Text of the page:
Going to work for 12 hours, perhaps not having a break, perhaps not peeing for over 8 hours and being put in challenging situations on a daily basis is pretty much the norm for many workers on the frontline ANY day of the year, despite COVID-19. But now we have the pressure of adhering to guidance that keeps changing, confusion on who to test, who to 'barrier nurse', with lack of PPE in some areas. Staff are frightened. Frightened that they will bring coronavirus home to their families, frightened that they will become ill and frightened of the things they will witness in the coming months. Currently there is a petition calling for frontline NHS staff to be tested. We would then know who has the infection, keep them isolated so not to infect the vulnerable. In my hospital it’s taking five days to get a test result back. During those five days, patients are being barrier nursed. Barrier nursing ‘usually’ is a straightforward procedure and one nurse can look after a patient with relative ease. However, when barrier nursing a COVID-19 infected patient who is on non-invasive ventilation or aerosol therapies, it is much more disruptive. It can take two nurses to care for that patient, as ‘donning and doffing’ PPE is time-consuming and risky. The second nurse will act as a ‘runner’, collecting equipment, medication, linen – anything the patient and nurse need. The nurse will also need to take breaks separately to the rest of the team, leaving them feeling isolated. I know the Trust I work in has purchased point-of-care testing for coronavirus, but this won’t be up and running for two weeks. After a 12-hour shift, healthcare workers would then shower (if you are lucky), change their clothes and go home. Simple? No, we are not robots. We are human. We don’t go home, have dinner, have a full night’s sleep and start the next day. We have stuff going on outside work. We carry these stresses with us when we come into work; it affects our ability to ‘do a good job’. Staff are often struggling with outside stressors: divorce, moving house, child care, money and health – mental and physical. These stresses have not gone away since COVID 19 turned up. There are now new stressors in town which are affecting healthcare workers ability to stay focussed and to ‘do a good job’. These stressors are HUGE. Yesterday, the Government stated that they would help businesses with ‘what ever is needed’. That’s great but a loan won’t help in the long run. My husband owns a small business. He is a sculptor and makes small-scale sculptures for the garden and home. He employs six artists. These six people have made the business what it is today. They are talented and creative. One of them has just started a family, one has relocated from abroad to be here, and one has set up a new home. They have become my husband's ‘work family’; they are more than just employees. Yesterday, my husband went into work and told them that he was no longer able to pay them after April. Bigger companies have stopped ordering as there is no requirement for his product due to the restriction on gatherings of people. Smaller companies have stopped ordering as they are uncertain of what the future holds. Never have I seen my husband look so drained. Not only is he witnessing his business that he has worked so hard for collapsing before his eyes, he has had to let down the people that have helped to make it what it is. The mood in our house at the moment is sombre. I don’t want to add to my husband’s stress with my worries about work, so I keep quiet (this blog is helping). We have two boys,12 and 14. They are like labradors, they need lots of exercise. If the country is on lock down for three months they will be climbing the walls!! For anyone who has kids of this age, you know that they eat LOADS. As soon as the cupboards are restocked, they are emptied within 48 hours. I’m struggling to get healthy food for them as the shops seem to have nothing in them. After lock down, we shall know whose been stockpiling as they will emerge after three months overweight with very clean bums! Then there is the issue with childcare. If healthcare workers are to be on the frontline who is to look after the kids? If they are old enough and you leave them at home alone, how can you ensure they eat well, they study, they stay in? If they are young, who looks after them? Grandparents are now not the go-to option. This virus has affected everyone in multiple ways on multiple levels. No, this blog isn’t just about healthcare – it’s about being human. There will be many of us out there with stresses you are unaware of. Please, be kind. Call for action: Please send in any practical tips for barrier nursing patients and advice for staff well-being during this time. Join the conversation taking place on the hub.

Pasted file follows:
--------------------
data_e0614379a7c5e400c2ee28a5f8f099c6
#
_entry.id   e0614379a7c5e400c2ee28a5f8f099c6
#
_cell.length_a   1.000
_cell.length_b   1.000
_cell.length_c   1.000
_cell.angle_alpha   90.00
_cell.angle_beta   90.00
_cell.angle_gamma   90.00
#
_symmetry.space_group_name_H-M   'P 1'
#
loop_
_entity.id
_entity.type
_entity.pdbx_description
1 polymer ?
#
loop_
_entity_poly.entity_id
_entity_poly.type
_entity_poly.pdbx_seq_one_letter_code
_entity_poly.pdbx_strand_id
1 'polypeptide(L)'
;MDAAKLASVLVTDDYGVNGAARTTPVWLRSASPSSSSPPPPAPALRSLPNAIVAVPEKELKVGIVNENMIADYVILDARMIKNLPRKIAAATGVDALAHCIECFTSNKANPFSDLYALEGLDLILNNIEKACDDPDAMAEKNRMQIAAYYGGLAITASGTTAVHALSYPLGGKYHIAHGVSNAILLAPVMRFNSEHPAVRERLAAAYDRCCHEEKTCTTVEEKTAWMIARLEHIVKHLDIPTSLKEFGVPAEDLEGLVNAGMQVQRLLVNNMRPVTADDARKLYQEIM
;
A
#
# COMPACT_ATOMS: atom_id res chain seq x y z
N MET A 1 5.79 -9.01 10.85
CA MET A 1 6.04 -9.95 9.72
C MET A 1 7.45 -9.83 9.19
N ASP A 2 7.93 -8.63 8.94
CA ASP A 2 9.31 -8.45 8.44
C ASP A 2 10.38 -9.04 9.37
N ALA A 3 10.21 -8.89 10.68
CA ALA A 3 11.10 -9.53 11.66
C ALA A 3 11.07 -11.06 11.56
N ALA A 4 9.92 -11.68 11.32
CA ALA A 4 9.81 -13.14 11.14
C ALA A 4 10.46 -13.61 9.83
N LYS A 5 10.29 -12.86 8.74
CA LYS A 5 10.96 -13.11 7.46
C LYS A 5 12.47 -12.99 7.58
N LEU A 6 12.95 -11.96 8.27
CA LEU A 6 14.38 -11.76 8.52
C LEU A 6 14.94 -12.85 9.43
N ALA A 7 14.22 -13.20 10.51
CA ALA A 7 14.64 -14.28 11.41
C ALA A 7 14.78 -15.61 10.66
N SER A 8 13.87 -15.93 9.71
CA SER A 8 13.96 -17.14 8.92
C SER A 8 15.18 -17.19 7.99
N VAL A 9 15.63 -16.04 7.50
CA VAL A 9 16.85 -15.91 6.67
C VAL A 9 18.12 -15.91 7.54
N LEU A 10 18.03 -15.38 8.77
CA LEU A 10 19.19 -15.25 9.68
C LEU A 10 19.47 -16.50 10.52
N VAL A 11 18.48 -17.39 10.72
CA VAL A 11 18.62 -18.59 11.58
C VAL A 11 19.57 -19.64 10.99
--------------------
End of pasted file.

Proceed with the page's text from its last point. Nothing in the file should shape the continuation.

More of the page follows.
8. Content Article
    This guidance document seeks to provide a framework to help your local simulation-based endeavours achieve the most benefit for the needs in your organisation and department. Further resources and examples of practice to support each domain of the framework are currently being collated for sharing nationally in the immediate future. Working in collaboration, The Faculty of Intensive Care Medicine, Intensive Care Society, Association of Anaesthetists and Royal College of Anaesthetists have developed this website to provide the UK intensive care and anaesthetic community with information, guidance and resources required to support their understanding of and management of COVID-19. Intensive care practitioners and anaesthetists are integral to the safe and effective care of patients diagnosed with COVID-19, and play a role in informing and reassuring the public about this viral outbreak.